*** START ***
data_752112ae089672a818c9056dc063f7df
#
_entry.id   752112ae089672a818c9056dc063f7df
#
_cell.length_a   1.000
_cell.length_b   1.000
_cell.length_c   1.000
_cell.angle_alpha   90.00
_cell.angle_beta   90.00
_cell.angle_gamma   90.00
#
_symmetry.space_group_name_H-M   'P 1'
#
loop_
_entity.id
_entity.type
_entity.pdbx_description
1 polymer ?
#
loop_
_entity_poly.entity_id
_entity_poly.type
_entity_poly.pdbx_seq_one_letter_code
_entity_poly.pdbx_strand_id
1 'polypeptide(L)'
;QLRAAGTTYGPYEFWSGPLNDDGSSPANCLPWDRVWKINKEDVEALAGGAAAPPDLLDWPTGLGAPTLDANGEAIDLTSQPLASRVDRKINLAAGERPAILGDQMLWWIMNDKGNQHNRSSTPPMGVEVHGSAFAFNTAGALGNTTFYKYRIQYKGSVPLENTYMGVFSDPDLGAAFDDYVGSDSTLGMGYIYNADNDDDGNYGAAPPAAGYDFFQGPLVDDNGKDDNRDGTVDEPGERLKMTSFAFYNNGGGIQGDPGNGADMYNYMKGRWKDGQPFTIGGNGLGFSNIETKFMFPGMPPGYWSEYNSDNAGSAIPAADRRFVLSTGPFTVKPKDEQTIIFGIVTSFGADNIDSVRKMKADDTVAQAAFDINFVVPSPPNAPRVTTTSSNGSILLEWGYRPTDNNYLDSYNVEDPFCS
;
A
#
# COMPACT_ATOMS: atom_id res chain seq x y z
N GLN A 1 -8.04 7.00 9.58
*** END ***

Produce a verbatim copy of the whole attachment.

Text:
data_752112ae089672a818c9056dc063f7df
#
_entry.id   752112ae089672a818c9056dc063f7df
#
_cell.length_a   1.000
_cell.length_b   1.000
_cell.length_c   1.000
_cell.angle_alpha   90.00
_cell.angle_beta   90.00
_cell.angle_gamma   90.00
#
_symmetry.space_group_name_H-M   'P 1'
#
loop_
_entity.id
_entity.type
_entity.pdbx_description
1 polymer ?
#
loop_
_entity_poly.entity_id
_entity_poly.type
_entity_poly.pdbx_seq_one_letter_code
_entity_poly.pdbx_strand_id
1 'polypeptide(L)'
;QLRAAGTTYGPYEFWSGPLNDDGSSPANCLPWDRVWKINKEDVEALAGGAAAPPDLLDWPTGLGAPTLDANGEAIDLTSQPLASRVDRKINLAAGERPAILGDQMLWWIMNDKGNQHNRSSTPPMGVEVHGSAFAFNTAGALGNTTFYKYRIQYKGSVPLENTYMGVFSDPDLGAAFDDYVGSDSTLGMGYIYNADNDDDGNYGAAPPAAGYDFFQGPLVDDNGKDDNRDGTVDEPGERLKMTSFAFYNNGGGIQGDPGNGADMYNYMKGRWKDGQPFTIGGNGLGFSNIETKFMFPGMPPGYWSEYNSDNAGSAIPAADRRFVLSTGPFTVKPKDEQTIIFGIVTSFGADNIDSVRKMKADDTVAQAAFDINFVVPSPPNAPRVTTTSSNGSILLEWGYRPTDNNYLDSYNVEDPFCS
;
A
#
# COMPACT_ATOMS: atom_id res chain seq x y z
N GLN A 1 -8.04 7.00 9.58